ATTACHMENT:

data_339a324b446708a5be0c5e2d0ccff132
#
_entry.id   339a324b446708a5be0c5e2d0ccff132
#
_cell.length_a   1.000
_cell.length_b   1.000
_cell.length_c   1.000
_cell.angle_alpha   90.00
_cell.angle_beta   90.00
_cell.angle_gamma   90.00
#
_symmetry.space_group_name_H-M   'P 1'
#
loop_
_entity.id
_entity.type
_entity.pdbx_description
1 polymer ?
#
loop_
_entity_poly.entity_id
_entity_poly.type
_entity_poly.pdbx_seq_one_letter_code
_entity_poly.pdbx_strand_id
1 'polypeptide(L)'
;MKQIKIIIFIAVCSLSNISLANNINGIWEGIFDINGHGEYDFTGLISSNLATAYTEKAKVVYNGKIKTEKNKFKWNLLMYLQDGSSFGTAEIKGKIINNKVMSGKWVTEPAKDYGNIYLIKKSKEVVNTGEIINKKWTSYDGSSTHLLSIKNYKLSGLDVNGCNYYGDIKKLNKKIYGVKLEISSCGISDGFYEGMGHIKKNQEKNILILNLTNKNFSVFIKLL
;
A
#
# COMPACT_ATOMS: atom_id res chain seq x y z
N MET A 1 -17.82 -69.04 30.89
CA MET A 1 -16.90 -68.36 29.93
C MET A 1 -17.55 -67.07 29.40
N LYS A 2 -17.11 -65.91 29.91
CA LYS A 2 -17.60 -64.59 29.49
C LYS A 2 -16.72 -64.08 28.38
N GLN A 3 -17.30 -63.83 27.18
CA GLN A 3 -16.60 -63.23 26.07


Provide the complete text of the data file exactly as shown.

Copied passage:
data_339a324b446708a5be0c5e2d0ccff132
#
_entry.id   339a324b446708a5be0c5e2d0ccff132
#
_cell.length_a   1.000
_cell.length_b   1.000
_cell.length_c   1.000
_cell.angle_alpha   90.00
_cell.angle_beta   90.00
_cell.angle_gamma   90.00
#
_symmetry.space_group_name_H-M   'P 1'
#
loop_
_entity.id
_entity.type
_entity.pdbx_description
1 polymer ?
#
loop_
_entity_poly.entity_id
_entity_poly.type
_entity_poly.pdbx_seq_one_letter_code
_entity_poly.pdbx_strand_id
1 'polypeptide(L)'
;MKQIKIIIFIAVCSLSNISLANNINGIWEGIFDINGHGEYDFTGLISSNLATAYTEKAKVVYNGKIKTEKNKFKWNLLMYLQDGSSFGTAEIKGKIINNKVMSGKWVTEPAKDYGNIYLIKKSKEVVNTGEIINKKWTSYDGSSTHLLSIKNYKLSGLDVNGCNYYGDIKKLNKKIYGVKLEISSCGISDGFYEGMGHIKKNQEKNILILNLTNKNFSVFIKLL
;
A
#
# COMPACT_ATOMS: atom_id res chain seq x y z
N MET A 1 -17.82 -69.04 30.89
CA MET A 1 -16.90 -68.36 29.93
C MET A 1 -17.55 -67.07 29.40
N LYS A 2 -17.11 -65.91 29.91
CA LYS A 2 -17.60 -64.59 29.49
C LYS A 2 -16.72 -64.08 28.38
N GLN A 3 -17.30 -63.83 27.18
CA GLN A 3 -16.60 -63.23 26.07